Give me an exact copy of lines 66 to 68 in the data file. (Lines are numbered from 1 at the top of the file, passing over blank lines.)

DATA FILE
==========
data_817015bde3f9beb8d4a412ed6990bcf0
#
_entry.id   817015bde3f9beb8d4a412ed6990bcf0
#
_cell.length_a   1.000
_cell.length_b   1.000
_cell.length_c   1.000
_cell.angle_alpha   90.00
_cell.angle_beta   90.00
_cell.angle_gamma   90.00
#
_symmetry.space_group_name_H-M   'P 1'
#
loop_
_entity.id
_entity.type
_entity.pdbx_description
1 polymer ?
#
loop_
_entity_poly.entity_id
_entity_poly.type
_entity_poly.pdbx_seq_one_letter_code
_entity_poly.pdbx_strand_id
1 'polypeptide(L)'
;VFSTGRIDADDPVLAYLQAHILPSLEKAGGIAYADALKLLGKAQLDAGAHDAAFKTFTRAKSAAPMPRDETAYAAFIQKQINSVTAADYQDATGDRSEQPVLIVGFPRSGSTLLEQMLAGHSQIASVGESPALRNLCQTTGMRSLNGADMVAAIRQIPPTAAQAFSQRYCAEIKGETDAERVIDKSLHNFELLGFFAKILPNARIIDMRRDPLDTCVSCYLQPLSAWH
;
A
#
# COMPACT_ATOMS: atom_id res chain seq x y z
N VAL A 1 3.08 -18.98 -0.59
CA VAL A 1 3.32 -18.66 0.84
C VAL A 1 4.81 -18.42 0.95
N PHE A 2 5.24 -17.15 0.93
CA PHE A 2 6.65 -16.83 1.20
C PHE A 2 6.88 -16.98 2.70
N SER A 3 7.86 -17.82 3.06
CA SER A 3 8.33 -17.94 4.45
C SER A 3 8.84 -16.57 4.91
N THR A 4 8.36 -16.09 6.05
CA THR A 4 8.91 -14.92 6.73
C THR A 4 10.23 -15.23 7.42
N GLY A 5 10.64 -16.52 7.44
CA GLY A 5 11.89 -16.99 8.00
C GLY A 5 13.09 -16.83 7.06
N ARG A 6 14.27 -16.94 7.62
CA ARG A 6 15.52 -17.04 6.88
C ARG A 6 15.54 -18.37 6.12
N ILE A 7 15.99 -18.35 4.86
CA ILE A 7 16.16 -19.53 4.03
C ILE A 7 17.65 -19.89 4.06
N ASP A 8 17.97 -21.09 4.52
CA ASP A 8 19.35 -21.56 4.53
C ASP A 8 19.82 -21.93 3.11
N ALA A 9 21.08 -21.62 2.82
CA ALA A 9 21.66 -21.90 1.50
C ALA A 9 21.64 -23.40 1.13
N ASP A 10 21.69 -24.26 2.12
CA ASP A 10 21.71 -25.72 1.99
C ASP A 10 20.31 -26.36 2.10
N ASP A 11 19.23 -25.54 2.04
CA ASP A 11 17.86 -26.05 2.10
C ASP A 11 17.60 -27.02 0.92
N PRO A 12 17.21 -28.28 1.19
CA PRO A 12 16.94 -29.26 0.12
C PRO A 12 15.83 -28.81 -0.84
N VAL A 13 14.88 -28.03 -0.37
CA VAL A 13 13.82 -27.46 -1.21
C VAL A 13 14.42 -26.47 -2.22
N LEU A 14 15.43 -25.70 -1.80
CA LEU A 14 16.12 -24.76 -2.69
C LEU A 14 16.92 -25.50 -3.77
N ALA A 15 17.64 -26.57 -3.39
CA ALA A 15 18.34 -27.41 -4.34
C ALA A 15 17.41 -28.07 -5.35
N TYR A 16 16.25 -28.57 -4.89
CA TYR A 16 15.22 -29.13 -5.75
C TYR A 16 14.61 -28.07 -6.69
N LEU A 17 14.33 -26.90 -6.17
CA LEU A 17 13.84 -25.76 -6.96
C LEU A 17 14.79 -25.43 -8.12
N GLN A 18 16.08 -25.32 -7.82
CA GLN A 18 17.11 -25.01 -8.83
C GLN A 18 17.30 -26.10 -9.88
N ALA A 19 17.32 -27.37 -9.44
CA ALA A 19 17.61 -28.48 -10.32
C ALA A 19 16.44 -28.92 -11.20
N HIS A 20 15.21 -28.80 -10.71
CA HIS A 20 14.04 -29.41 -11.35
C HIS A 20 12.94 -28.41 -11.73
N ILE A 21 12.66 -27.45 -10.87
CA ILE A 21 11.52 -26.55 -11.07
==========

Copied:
C PRO A 12 15.83 -28.81 -0.84
N VAL A 13 14.88 -28.03 -0.37
CA VAL A 13 13.82 -27.46 -1.21